SmokeGood DrinkGood Magazine

Music: Caliente – Gato Barbieri Smooth Jazz Experience

The more I venture into smoking different cigars my music selection and means of relaxation grows. The song Europa grabbed my attention and I had to learn more to share this amazing musicians work with people who enjoy SGDG Magazine. There has certainly been a lot of discussion over the years between jazz purists and “smooth jazz” aficionados about the merits of Caliente, but it can’t be denied that it is probably Gato Barbieri’s most commercially successful album to date. Nearly 30 years after its original issue, it still ranks near the top in sales of any Barbieri album, and the cut Europa garners more airplay than any other Barbieri song.

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The album on which a fire-breathing revolutionary transformed himself into a smooth Latin love man, under the guidance of producer Herb Alpert and associate producer Michelle (Mrs. Gato) Barbieri. The rhythm tracks are tight and funky in a facile ’70s fuzak sort of way, and Jay Chattaway’s CTI-inspired orchestrations sound dated and corny. The arrangements conspire to stifle the Third World scream in Barbieri’s raw and impassioned tenor sax tone. Yet he still manages to mate the steamy temperament of the tango with upscale funk on covers of Santana’s “Europa” and Marvin Gaye’s “I Want You.”

I like the entire CD and my only real complaint is that it could stand remastering since I am always obliged to raise the volume on my player whenever I want to hear it. If I had to choose, my favorites would be Fireflies, Europa, Don’t Cry Rochelle, I Want You, and the Herb Alpert composition, Behind The Rain. Those who say that Barbieri’s Latin fire has been squelched should listen again, it is not squelched, it is merely modulated. And his band? Look at the list, they are many of the who’s who of jazz session men in the mid-seventies. And yes, many are CTI veterans.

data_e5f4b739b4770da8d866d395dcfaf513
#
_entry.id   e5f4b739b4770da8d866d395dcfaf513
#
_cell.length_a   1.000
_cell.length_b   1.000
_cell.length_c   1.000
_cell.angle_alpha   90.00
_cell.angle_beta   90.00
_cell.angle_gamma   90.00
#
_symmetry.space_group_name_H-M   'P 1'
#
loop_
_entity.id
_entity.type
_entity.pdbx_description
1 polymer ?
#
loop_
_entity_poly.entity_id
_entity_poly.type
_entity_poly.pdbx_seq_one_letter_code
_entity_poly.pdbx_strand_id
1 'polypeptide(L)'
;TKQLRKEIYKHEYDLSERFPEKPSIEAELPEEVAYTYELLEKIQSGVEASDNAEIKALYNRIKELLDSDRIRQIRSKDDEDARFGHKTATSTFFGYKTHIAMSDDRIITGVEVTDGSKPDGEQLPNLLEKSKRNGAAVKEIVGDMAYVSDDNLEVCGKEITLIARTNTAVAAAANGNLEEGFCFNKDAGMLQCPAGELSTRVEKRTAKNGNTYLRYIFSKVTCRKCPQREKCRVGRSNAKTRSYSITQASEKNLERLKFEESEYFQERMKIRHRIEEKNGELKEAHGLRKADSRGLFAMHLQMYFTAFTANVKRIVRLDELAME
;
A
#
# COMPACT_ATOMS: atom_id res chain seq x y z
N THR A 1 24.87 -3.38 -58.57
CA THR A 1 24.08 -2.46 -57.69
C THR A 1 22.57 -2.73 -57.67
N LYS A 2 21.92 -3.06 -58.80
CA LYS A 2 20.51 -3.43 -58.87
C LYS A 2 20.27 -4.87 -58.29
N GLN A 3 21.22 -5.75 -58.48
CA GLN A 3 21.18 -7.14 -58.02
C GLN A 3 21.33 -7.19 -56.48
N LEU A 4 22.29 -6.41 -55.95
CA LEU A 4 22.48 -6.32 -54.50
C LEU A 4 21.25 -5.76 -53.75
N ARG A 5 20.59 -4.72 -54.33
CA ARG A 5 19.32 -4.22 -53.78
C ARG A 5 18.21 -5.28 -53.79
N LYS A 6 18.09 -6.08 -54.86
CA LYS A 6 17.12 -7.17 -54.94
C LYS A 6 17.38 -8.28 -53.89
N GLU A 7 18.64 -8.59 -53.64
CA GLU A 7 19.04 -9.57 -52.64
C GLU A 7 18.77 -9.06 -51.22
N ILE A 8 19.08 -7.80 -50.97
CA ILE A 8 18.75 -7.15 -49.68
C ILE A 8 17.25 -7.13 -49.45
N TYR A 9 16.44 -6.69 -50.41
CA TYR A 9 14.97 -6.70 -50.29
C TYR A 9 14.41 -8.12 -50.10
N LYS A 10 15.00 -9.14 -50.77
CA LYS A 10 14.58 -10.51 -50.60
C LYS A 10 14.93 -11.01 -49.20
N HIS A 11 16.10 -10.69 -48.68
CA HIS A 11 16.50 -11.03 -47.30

People in general want their favorite musicians to trod familiar paths and feel disappointed or betrayed when faced with a recording sharply different than what they are used to. But some fans are content to follow that musician through the highs and the lows and allow them to stray occasionally. By straying from their original path, they are growng for better or worse. Musicians who repeatedly try to mine the same musical vein end up in facing oblivion rather sooner than later.

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Barbieri never returned to where he once was, but neither did he end up mired in commercialism. He continues to follow his muse and despite the occasional disappointing album, I’m cool with that. Prodded by his wife and producer and fellow musician Herb Alpert, Barbieri made a masterful and highly successful grab for a larger audience with Caliente.  Let’s not begrudge him that, let’s celebrate his success.

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